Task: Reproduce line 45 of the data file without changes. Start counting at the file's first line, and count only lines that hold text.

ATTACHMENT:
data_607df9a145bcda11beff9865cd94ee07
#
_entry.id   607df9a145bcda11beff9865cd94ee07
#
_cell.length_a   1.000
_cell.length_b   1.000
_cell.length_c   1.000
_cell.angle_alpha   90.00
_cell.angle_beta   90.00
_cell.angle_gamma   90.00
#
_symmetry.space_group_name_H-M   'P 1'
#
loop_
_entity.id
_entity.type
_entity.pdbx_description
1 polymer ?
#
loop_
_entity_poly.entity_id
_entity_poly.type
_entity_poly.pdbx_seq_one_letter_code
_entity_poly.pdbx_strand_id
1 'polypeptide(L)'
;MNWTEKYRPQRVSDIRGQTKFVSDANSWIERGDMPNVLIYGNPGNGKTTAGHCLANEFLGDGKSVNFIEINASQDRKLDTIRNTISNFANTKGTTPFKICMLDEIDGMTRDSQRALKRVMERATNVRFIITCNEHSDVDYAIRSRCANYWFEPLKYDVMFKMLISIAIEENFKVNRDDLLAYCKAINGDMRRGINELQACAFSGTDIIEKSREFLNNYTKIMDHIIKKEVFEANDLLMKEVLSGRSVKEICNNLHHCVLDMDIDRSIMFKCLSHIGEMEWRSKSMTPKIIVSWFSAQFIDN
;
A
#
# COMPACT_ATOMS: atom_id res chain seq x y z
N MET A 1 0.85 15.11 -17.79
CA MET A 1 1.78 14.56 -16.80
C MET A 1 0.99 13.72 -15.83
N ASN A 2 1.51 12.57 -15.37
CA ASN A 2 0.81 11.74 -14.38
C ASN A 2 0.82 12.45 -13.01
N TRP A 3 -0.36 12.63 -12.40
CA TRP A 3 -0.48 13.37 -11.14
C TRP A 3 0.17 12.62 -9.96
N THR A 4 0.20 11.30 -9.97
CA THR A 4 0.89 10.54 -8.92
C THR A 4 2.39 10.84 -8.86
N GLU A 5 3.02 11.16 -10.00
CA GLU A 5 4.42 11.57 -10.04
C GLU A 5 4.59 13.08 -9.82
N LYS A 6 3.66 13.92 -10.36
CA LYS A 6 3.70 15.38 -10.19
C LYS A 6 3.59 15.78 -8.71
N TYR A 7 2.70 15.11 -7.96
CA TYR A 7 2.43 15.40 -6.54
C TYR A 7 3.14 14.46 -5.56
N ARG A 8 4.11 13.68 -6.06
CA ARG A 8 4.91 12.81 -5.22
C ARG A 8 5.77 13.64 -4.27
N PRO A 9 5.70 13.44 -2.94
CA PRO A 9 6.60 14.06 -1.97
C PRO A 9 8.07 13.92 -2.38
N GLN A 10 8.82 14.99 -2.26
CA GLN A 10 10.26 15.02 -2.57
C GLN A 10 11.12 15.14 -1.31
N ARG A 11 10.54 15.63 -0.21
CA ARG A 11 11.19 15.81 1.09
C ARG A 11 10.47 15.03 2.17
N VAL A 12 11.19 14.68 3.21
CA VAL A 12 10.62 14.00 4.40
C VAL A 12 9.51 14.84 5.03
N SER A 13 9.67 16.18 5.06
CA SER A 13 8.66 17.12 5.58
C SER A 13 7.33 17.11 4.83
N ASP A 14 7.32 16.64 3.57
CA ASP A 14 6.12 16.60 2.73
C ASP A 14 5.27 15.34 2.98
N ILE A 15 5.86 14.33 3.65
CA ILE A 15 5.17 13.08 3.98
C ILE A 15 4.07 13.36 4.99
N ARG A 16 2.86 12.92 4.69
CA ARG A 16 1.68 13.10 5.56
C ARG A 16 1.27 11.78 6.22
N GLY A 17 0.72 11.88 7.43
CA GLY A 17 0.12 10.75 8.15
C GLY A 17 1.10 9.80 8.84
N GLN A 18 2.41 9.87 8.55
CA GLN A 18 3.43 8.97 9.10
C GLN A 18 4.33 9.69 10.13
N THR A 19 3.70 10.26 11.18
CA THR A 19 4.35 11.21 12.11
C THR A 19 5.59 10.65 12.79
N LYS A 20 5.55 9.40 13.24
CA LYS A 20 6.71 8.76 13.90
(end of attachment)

C GLU A 5 4.59 13.08 -9.82